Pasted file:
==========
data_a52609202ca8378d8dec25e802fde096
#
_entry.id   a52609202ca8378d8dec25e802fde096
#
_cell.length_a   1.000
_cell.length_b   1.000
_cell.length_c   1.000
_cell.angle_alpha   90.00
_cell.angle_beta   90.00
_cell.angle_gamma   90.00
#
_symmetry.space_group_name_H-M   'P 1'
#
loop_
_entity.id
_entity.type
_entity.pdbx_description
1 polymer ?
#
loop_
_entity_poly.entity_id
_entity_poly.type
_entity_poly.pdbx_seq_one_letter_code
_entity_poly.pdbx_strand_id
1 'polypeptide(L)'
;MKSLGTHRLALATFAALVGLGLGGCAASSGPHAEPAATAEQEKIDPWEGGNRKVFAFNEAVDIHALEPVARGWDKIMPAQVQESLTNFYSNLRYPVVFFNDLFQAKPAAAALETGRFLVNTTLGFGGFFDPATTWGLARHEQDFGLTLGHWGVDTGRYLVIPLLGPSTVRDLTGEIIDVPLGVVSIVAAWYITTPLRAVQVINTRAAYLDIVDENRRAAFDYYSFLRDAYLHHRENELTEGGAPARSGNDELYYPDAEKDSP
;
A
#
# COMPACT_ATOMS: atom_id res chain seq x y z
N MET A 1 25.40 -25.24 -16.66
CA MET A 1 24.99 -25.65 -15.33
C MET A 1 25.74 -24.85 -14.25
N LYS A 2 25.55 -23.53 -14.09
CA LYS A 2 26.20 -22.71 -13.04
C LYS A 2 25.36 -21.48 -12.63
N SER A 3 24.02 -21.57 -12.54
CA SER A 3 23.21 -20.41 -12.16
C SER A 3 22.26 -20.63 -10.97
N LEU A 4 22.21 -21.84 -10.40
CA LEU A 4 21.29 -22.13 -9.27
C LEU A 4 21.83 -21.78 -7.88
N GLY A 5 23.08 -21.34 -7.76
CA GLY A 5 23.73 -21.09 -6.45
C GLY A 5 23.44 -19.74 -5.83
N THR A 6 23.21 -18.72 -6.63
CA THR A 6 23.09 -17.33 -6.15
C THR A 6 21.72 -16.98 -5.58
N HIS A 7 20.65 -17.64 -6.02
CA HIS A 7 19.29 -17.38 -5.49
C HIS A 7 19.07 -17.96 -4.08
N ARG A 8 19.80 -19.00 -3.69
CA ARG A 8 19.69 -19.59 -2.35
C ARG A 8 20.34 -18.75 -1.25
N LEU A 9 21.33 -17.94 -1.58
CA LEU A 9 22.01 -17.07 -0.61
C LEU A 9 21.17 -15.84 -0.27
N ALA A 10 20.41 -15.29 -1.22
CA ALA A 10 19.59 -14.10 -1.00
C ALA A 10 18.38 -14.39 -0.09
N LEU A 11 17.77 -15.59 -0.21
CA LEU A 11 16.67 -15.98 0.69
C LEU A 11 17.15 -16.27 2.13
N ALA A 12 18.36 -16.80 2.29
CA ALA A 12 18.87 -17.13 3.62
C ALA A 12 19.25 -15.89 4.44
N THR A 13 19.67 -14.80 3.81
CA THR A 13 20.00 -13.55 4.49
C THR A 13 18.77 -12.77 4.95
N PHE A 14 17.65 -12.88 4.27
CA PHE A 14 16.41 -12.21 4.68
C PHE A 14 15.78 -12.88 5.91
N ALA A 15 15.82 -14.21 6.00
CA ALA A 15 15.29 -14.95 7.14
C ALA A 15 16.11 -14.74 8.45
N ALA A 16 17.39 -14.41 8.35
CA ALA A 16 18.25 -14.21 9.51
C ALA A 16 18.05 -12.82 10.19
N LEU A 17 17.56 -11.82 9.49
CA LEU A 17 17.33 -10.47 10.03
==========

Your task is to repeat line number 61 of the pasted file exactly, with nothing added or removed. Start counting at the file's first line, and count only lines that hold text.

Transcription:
N LEU A 11 17.77 -15.59 -0.21